Perennial Sea Lavender Limonium sinuatum (L.) Miller
Synonyms - Statice sinuata
Family: - Plumbaginaceae
Limonium is from the Greek Liemon meaning marsh or meadow and refers to the areas where these plants commonly grow.
Perennial Sea Lavender
Notch Leaf Sea Lavender
An erect, hairy, perennial herb with a basal rosette of wavy lobed leaves and green, narrowly winged stems and papery, purple and white, one-sided flower heads from September to January. (Some variants may have all white or yellow flowers). The small white or yellow flowers are hidden by the large, colourful, white, yellow, mauve or blue papery calyx and bracts. The small fruits are retained in the papery calyx.
It is native to the Mediterranean region and central Asia.
The two common species are:
Form a rosette.
Petiole - 15-70 mm long. Winged. Concave top and convex underneath.
Blade - 40-140 mm long by 10-25 mm wide, lobed with the end lobe larger than the side lobes. Lobe tips are rounded and the end lobe has a fine point. Base tapered. Surface hairy.
Stem leaves - No leaves but there are leaf-like appendages at the ends of stem wings.
Flower stem - (Scape) leafless, rigid, 3 winged 100-500 mm tall, rough to touch branched. Lengthwise wings are wavy, often with tiny hairs on the edges and end in a parallel sided, erect leafy appendage, 10-75 mm long. Hairs are simple, coarse with a wart at the base. Branches are large, rigid and broader at the top. Small scales are at the base of the branches.
15-50 mm long by 20-90 mm wide, short, one sided, crowded, dense, spreading spike like cyme with 2-4 flowered spikelets with 3 prickly bracts.
Outer bract, thin, hairy, 5-7 mm long, egg shaped with 1-3 fine points, tiny hairs on the edges and 0-3 spines at the base.
Middle bract, hairy, 7-8 mm long, rigid, with 2-3 winged spines near the top (or 3 erect teeth alternate with the tips of the keels) and it surrounds the flower.
Inner bract is oblong, 6-7 mm long, thin, papery, with a fine point at the tip.
Almost stalkless, erect. Individual flowers 15 mm long by 4 mm wide.
Ovary - Styles smooth, thread like, free.
Calyx - Funnel shaped, dry, papery, 15 mm long. Lower part is 6-7 mm long, 5-10 ribbed and with tiny, rigid hairs. Upper part is 5-7 mm long, almost flat topped but expanded with 5 rounded, shallow, bright blue, purple, yellow or white folded lobes.
Petals - Smaller, yellow to white, tubular and 5 lobed.
Stamens - Attached at the base of the corolla.
Anthers - 5. Pale yellow.
Basal leaves present.
Leaves lobed, without a membranous margin.
Scapes and branches rigid, 3 winged, hairy.
Spikes very short and dense.
Flowers large and showy.
Calyx limb almost truncate and entire, nerve tips not free.
From J.M. Black and J.R. Wheeler.
Perennial. It grows mainly in the winter and spring.
Summer in western NSW.
Summer in SA.
Mainly September to December in Perth.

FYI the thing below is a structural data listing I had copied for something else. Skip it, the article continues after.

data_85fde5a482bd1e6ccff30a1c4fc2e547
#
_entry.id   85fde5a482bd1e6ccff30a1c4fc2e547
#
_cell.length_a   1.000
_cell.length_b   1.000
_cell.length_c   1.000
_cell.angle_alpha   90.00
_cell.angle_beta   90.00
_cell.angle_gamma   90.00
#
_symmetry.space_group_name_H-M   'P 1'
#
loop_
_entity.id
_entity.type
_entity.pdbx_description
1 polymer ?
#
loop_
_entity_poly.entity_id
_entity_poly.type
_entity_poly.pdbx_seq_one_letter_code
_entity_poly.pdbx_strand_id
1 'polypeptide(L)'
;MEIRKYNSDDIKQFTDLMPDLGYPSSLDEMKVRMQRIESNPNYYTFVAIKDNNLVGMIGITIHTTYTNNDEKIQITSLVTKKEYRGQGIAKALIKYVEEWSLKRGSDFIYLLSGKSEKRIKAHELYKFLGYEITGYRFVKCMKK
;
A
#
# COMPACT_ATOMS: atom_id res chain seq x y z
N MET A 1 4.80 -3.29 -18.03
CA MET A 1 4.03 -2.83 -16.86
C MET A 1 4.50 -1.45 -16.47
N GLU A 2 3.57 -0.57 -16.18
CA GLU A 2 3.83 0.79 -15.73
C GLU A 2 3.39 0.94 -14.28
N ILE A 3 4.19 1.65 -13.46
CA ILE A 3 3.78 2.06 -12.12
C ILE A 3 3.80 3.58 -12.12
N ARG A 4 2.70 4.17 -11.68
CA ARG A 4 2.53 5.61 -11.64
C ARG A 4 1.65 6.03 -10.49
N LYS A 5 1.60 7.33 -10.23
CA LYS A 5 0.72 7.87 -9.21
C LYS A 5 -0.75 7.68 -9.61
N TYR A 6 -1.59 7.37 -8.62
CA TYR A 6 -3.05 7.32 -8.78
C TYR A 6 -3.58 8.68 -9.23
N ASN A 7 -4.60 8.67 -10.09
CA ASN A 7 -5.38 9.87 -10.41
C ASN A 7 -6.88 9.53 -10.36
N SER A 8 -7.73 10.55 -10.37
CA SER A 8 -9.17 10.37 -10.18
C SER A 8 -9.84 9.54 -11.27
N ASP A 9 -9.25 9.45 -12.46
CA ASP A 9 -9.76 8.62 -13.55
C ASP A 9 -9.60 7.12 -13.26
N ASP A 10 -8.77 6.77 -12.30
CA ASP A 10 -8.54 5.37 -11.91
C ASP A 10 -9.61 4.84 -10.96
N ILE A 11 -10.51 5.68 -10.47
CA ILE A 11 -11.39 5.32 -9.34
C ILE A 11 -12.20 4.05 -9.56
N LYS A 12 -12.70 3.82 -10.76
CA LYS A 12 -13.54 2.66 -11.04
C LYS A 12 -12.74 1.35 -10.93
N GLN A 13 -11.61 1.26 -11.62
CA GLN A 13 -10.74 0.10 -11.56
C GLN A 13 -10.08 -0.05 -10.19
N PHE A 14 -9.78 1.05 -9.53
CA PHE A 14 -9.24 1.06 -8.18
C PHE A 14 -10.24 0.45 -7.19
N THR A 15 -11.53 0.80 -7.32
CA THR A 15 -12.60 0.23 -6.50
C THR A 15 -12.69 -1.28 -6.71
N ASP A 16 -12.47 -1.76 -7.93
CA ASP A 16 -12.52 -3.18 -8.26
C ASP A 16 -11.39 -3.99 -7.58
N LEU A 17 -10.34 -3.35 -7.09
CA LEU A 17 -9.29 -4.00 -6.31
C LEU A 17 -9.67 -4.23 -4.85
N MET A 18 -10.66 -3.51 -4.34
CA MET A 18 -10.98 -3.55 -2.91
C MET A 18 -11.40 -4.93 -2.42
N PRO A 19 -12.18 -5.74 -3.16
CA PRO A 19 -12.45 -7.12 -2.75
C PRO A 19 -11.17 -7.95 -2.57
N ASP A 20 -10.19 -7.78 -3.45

Spring to summer in WA.
Seed Biology and Germination:
One variant has a white to yellow calyx and the other has a blue calyx.
Population Dynamics and Dispersal:
Spread by seed.
Origin and History:
Introduced as an ornamental.
NSW, SA, VIC, WA.
Often associated with the edges of saline soils.
Weed of roadsides, cemeteries and disturbed areas.
Not recorded as toxic.
Management and Control:
Further work is required.
Small areas can be removed manually.
It is relatively tolerant to glyphosate and hormone herbicides.
Grazing and mowing have variable effects depending on the locality.
0.5 g metsulfuron(600g/L) or chlorsulfuron(750g/kg) plus 100 mL spray oil in 10 L water applied by hand spraying until just wet in spring should provide suppression.
In bushland areas plant tall growing species to increase the levels of shade and help reduce re invasion.
Dwarf Sea Lavender (Limonium binervosum)
Native Sea Lavender (Limonium australe)
Winged Sea Lavender (Limonium lobatum, Limonium thouinii) has broader wings on the stems with blue to deep purple papery flowers.
Plants of similar appearance:
Black, J.M. (1965). Flora of South Australia. (Government Printer, Adelaide, South Australia). P680. Diagram.
Cunningham, G.M., Mulham, W.E., Milthorpe, P.L. and Leigh, J.H. (1992). Plants of Western New South Wales. (Inkata Press, Melbourne). P548. Photo.
Hussey, B.M.J., Keighery, G.J., Cousens, R.D., Dodd, J. and Lloyd, S.G. (1997). Western Weeds. A guide to the weeds of Western Australia. (Plant Protection Society of Western Australia, Perth, Western Australia). P196-198. Photo.
Lazarides, M. and Hince, B. (1993). CSIRO handbook of economic plants of Australia. (CSIRO, Melbourne). #749.7.
Marchant et al (1987). Flora of the Perth Region. (Western Australian Herbarium, Department of Agriculture, Western Australia). P118.
Collated by HerbiGuide. Phone 08 98444064 or www.herbiguide.com.au for more information.